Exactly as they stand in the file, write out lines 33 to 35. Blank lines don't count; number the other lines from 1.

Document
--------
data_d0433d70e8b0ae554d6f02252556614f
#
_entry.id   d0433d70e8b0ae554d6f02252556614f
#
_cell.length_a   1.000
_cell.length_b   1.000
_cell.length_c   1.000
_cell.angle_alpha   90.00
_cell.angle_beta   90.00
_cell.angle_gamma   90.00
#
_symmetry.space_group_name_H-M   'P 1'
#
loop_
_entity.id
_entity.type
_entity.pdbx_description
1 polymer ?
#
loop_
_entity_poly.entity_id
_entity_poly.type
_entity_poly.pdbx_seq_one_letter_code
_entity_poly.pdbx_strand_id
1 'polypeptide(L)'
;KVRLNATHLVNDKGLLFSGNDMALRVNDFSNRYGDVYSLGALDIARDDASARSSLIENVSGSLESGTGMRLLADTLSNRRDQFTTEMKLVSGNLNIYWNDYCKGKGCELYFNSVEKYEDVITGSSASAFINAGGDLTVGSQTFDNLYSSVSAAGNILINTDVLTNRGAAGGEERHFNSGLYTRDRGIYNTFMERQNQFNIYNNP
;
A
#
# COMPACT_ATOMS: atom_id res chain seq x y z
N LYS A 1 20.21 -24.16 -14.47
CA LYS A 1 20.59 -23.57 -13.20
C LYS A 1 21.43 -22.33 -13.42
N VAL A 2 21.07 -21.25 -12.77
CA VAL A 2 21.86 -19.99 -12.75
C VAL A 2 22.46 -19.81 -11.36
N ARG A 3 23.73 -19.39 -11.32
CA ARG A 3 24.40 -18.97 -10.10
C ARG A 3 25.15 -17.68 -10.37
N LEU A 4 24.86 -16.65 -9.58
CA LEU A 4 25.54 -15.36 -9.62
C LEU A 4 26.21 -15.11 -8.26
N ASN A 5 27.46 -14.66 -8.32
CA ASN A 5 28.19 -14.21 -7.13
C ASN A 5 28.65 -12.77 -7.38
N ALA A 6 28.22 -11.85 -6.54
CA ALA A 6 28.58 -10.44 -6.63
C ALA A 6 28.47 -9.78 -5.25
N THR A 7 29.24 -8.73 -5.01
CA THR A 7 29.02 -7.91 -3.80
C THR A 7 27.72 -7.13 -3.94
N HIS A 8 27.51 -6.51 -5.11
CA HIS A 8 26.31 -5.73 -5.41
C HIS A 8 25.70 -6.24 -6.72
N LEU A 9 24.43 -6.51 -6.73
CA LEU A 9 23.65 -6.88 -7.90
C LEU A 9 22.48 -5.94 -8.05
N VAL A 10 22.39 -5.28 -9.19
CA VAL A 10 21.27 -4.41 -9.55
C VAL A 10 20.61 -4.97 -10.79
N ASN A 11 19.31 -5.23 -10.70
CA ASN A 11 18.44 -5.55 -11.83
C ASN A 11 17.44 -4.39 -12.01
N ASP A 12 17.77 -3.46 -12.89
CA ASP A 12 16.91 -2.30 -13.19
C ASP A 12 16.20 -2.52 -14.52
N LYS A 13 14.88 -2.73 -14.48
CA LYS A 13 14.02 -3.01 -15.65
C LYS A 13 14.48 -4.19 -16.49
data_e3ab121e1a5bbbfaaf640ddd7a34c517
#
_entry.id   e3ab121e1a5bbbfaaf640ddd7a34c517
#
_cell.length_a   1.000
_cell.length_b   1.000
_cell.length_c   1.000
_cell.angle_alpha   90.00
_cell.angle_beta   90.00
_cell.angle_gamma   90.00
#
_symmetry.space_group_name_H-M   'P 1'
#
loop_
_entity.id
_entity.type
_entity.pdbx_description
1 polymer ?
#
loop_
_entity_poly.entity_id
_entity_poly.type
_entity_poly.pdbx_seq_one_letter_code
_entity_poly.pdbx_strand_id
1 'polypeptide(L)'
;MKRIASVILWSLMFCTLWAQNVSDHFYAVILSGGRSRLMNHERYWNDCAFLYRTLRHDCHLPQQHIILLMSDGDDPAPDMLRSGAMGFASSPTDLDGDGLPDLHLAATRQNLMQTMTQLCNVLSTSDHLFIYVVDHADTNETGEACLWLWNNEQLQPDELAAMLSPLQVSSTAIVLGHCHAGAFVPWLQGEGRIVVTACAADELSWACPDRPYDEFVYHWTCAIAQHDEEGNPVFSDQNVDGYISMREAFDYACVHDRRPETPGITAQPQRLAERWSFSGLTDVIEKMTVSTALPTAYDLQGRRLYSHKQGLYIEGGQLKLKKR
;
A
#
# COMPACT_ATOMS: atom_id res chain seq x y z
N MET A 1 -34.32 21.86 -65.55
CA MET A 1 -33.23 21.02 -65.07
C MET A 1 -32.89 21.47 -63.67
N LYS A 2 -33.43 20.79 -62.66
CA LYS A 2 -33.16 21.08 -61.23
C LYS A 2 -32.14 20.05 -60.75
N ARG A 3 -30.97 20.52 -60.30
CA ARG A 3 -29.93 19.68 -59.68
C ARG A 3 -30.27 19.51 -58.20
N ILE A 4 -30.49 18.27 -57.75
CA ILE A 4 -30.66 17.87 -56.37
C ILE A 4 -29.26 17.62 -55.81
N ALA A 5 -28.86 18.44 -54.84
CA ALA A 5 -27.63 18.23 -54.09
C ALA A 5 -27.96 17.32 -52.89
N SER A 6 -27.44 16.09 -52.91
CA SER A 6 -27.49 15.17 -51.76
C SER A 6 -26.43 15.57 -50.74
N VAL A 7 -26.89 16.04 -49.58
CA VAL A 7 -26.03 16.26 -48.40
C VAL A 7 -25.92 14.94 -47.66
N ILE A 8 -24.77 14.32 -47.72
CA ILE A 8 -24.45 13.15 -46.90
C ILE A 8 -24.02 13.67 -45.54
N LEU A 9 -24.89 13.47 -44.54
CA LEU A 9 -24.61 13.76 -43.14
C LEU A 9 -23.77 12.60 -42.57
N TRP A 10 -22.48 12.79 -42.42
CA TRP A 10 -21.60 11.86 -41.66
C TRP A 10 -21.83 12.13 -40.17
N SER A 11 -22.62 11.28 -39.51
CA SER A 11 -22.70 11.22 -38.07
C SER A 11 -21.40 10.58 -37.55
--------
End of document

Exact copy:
C LYS A 1 21.43 -22.33 -13.42
N VAL A 2 21.07 -21.25 -12.77
CA VAL A 2 21.86 -19.99 -12.75